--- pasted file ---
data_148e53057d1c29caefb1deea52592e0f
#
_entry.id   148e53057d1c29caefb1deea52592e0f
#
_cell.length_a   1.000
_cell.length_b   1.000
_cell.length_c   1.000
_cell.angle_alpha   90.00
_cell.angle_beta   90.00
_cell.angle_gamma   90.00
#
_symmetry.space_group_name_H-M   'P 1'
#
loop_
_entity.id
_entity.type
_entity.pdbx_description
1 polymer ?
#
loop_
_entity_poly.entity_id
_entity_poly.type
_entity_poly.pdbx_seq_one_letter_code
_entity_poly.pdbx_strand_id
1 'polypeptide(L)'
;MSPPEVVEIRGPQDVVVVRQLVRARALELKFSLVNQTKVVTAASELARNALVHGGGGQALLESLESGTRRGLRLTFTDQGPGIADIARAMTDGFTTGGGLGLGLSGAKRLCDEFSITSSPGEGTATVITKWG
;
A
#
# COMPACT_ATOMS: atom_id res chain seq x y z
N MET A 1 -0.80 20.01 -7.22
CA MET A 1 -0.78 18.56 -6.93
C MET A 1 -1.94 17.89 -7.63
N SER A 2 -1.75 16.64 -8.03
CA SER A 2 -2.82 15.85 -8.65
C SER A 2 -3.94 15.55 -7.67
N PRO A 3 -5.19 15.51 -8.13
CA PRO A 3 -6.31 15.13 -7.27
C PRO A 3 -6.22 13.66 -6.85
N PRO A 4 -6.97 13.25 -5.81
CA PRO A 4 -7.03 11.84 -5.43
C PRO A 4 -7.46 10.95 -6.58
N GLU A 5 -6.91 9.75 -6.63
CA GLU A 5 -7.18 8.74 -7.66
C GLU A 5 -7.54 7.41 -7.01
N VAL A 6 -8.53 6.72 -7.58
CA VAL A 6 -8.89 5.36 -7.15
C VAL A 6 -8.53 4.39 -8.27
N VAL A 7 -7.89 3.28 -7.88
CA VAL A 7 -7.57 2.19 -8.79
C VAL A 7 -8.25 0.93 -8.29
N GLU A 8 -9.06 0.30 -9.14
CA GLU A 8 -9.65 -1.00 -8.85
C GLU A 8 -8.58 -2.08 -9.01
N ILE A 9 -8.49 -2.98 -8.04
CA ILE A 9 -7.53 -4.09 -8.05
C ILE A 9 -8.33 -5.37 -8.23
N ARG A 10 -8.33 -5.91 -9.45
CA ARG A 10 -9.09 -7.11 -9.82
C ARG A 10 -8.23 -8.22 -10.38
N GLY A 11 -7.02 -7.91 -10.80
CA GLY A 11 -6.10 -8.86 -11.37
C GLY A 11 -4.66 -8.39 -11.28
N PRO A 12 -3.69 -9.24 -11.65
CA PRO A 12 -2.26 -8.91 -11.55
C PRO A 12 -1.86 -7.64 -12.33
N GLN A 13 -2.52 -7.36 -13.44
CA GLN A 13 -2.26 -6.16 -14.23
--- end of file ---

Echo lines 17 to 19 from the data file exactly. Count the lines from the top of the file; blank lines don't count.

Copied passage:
_entity.pdbx_description
1 polymer ?
#